Native American History of New Hampshire: Beyond Boundaries, circa 1700-1850. The northern frontier of New England was a risky place during the Colonial Period. Maine was nearly lost due to a series of Indian wars. New Hampshire only succeeded in settling the coast and as the frontier moved inland, both settlers and Indians found that their cultures had changed. Another set of wars to wrest Canada away from the French gave rise to several attempts by the Indians to assert their autonomy and stewardship over the land. By the time of Ethan Allen Crawford, the New Hampshire frontier had become a place for reflection on a new relationship with the environment, and tourism into the mountains was born. David Stewart-Smith muses that as the "last" Indians died off in the 1830s, perhaps a legacy was born that would insure a place for the landscape and the spirit of the Indians in New Hampshire's future.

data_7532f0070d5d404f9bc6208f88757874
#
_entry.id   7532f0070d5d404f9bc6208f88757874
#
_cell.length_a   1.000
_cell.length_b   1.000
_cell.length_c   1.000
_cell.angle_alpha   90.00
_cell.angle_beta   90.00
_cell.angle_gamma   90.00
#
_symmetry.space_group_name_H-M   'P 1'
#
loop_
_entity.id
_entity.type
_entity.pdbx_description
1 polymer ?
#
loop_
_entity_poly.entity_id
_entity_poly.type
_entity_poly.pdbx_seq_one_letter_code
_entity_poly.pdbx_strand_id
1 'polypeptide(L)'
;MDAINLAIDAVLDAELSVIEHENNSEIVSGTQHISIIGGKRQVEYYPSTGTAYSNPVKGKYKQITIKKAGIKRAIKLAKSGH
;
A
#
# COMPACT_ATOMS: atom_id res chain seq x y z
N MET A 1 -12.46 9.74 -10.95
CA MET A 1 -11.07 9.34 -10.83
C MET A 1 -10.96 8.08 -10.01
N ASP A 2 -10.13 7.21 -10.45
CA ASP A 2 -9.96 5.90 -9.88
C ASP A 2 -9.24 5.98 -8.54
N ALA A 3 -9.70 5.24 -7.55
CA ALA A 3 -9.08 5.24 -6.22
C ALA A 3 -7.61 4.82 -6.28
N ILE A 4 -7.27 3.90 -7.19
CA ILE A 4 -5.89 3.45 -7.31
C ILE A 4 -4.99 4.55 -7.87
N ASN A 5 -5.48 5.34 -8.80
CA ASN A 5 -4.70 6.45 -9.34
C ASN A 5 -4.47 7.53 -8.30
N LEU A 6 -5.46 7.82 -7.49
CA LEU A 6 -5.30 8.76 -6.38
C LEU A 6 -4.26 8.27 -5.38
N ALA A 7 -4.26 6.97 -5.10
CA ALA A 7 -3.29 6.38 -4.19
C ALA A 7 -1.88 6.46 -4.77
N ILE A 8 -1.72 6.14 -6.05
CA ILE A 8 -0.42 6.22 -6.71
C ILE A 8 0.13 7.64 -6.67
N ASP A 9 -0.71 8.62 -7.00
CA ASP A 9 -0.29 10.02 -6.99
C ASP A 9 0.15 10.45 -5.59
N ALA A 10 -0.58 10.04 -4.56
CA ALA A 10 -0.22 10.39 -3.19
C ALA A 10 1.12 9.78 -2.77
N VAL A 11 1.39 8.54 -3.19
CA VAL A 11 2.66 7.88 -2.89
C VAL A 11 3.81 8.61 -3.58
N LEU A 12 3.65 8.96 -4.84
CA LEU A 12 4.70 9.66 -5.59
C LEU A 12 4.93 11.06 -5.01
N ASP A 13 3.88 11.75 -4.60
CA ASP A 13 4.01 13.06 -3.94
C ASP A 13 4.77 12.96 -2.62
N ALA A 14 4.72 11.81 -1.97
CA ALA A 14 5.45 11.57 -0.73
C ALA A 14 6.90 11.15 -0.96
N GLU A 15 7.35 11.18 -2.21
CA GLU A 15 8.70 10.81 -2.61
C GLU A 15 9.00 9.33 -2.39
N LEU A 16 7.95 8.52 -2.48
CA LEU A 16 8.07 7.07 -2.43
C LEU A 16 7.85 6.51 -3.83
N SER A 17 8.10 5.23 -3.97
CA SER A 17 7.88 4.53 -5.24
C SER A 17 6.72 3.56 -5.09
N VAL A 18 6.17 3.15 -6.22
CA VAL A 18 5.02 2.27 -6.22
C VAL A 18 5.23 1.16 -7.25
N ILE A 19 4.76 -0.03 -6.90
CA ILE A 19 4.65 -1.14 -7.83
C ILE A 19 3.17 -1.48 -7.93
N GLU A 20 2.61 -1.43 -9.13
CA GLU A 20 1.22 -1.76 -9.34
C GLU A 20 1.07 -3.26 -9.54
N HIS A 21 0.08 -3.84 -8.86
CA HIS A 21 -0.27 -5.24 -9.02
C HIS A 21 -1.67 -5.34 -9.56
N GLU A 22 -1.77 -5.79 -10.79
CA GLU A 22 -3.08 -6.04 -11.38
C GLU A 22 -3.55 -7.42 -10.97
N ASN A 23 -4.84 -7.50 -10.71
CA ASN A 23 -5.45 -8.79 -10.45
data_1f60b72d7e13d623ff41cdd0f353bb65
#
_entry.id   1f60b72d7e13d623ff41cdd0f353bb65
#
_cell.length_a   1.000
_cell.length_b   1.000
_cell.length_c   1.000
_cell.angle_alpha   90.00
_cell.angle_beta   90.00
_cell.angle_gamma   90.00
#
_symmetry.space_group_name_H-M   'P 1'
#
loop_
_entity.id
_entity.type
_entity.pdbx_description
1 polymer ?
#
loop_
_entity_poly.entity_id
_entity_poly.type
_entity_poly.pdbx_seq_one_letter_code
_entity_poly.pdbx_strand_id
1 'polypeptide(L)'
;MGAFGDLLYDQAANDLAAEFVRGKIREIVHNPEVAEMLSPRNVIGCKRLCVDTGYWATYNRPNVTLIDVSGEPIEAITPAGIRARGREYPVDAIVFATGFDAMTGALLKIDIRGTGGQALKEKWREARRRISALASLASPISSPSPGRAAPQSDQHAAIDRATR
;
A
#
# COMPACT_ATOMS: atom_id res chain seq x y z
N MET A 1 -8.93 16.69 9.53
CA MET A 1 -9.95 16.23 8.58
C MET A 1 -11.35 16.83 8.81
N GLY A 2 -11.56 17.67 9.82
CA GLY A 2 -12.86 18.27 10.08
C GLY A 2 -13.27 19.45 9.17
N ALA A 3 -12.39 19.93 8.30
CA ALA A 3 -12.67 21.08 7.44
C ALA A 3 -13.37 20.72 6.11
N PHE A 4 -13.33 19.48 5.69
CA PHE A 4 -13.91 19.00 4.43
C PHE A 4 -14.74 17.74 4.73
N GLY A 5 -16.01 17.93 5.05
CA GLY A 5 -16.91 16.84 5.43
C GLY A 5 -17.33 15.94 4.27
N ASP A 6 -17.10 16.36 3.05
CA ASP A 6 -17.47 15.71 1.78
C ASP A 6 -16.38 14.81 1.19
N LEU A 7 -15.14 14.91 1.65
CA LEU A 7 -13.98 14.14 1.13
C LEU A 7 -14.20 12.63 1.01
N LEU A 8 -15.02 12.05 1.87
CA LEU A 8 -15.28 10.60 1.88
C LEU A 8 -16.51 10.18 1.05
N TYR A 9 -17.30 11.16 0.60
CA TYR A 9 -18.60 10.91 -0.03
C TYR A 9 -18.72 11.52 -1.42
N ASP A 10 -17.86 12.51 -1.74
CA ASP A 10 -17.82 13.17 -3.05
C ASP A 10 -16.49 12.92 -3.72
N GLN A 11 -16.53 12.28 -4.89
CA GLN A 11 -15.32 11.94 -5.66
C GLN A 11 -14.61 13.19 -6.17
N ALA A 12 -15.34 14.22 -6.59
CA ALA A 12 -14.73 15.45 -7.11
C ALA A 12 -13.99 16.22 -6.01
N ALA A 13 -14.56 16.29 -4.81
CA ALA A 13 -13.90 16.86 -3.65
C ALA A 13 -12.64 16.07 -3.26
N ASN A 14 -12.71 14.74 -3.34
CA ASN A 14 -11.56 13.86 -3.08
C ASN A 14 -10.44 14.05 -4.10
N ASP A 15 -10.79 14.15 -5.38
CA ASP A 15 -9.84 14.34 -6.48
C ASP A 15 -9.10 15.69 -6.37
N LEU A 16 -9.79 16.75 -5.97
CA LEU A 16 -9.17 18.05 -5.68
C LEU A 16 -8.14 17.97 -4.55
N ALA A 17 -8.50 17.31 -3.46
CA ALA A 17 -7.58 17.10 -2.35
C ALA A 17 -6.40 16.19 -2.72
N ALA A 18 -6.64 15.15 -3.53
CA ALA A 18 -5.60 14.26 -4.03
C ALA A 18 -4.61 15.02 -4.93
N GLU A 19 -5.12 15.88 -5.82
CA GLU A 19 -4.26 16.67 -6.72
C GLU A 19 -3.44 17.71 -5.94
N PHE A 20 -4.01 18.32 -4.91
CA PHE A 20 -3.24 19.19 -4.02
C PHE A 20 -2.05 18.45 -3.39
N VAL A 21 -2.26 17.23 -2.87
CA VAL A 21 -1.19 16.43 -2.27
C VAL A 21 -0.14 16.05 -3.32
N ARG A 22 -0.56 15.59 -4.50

Grant project of the New Hampshire Humanities Council. New Hampshire Humanities Council is a state affiliate of the National Endowment for the Humanities.